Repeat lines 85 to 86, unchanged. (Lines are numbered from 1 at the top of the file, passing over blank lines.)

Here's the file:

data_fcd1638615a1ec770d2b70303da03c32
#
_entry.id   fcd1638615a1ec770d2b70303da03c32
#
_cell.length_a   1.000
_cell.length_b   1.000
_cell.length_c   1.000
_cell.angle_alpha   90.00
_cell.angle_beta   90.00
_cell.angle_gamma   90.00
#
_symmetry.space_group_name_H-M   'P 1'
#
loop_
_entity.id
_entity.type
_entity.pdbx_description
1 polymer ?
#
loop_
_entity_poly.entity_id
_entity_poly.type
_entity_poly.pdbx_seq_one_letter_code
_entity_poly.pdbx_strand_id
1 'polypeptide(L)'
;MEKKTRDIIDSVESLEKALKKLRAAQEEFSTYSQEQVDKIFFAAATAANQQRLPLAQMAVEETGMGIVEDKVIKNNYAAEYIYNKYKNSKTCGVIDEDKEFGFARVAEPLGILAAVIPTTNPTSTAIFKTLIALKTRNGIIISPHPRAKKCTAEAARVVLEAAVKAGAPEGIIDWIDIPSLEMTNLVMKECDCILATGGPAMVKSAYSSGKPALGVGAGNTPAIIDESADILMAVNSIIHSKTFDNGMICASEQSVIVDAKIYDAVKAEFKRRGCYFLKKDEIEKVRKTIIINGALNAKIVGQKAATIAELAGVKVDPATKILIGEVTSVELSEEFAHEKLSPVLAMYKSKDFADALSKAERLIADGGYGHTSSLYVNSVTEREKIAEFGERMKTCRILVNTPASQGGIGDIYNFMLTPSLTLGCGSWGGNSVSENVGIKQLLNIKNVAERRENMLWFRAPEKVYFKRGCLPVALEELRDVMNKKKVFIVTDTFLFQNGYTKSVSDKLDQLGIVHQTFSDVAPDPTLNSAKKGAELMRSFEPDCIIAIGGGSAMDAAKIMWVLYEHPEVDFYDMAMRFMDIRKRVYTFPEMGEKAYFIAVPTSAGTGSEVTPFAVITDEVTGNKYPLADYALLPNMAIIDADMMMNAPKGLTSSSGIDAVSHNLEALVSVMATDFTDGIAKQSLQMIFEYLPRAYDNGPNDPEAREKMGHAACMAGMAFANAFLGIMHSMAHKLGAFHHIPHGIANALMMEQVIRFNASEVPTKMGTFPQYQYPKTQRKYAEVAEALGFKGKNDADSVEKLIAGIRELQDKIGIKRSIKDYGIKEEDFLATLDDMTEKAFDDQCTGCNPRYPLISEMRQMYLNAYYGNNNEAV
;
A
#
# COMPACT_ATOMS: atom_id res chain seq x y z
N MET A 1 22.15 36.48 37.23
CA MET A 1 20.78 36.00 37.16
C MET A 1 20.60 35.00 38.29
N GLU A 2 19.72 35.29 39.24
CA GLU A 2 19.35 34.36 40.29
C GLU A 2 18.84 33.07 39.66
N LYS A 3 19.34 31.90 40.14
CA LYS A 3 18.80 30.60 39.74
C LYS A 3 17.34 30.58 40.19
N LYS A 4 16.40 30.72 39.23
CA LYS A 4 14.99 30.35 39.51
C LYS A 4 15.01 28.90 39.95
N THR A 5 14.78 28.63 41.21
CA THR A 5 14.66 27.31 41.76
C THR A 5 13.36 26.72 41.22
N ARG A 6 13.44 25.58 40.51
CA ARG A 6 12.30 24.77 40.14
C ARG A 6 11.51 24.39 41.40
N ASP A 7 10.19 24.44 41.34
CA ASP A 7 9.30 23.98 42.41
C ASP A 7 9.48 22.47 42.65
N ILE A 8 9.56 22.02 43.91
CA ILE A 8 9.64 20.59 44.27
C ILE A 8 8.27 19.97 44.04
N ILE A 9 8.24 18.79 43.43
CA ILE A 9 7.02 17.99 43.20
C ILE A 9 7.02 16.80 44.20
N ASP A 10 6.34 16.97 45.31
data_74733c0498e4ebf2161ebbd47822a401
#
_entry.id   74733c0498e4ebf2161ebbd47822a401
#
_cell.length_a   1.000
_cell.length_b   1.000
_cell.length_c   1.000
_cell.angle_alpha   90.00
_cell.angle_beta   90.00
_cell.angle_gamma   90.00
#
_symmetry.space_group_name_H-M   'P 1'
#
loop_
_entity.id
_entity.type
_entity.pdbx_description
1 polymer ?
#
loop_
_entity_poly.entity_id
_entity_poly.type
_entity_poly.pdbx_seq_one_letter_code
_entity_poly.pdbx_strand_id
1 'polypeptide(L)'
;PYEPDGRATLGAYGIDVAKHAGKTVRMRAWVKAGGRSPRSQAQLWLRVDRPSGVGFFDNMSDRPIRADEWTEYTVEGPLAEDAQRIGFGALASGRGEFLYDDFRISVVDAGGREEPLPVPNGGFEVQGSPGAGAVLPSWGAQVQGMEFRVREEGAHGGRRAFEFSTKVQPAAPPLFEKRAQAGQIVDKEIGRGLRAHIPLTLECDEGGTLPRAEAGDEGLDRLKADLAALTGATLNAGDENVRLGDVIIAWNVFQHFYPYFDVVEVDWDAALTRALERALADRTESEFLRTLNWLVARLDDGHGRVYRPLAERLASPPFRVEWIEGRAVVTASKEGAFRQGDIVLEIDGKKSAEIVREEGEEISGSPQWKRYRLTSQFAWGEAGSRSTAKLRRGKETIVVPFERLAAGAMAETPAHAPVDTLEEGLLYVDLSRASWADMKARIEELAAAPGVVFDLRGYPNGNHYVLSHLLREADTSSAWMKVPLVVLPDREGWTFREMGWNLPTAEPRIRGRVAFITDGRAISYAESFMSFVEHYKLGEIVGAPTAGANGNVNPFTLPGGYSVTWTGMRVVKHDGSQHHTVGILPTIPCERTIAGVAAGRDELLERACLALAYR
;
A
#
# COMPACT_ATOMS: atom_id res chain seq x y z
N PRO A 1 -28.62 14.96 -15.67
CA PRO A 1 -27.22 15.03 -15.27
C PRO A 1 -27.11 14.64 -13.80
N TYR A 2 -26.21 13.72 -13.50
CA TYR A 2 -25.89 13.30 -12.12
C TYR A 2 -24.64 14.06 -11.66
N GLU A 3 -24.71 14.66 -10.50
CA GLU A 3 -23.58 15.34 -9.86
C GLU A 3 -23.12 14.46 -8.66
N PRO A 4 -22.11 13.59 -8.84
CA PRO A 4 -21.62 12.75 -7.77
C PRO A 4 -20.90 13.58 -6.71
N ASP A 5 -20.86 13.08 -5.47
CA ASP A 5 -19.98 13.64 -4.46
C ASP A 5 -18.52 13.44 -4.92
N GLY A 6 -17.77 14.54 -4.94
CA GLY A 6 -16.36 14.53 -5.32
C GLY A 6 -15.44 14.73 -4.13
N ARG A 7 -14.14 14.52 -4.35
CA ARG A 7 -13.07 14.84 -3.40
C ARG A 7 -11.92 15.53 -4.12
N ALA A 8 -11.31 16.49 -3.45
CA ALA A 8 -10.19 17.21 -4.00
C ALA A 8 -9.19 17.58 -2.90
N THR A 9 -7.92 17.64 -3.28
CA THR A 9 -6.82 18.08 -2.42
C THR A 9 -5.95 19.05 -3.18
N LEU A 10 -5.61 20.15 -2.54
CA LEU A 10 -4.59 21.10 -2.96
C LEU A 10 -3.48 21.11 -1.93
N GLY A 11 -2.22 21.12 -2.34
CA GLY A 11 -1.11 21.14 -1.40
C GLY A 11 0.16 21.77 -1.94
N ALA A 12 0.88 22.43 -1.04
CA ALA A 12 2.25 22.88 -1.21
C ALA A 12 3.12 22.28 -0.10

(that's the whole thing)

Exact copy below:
;
A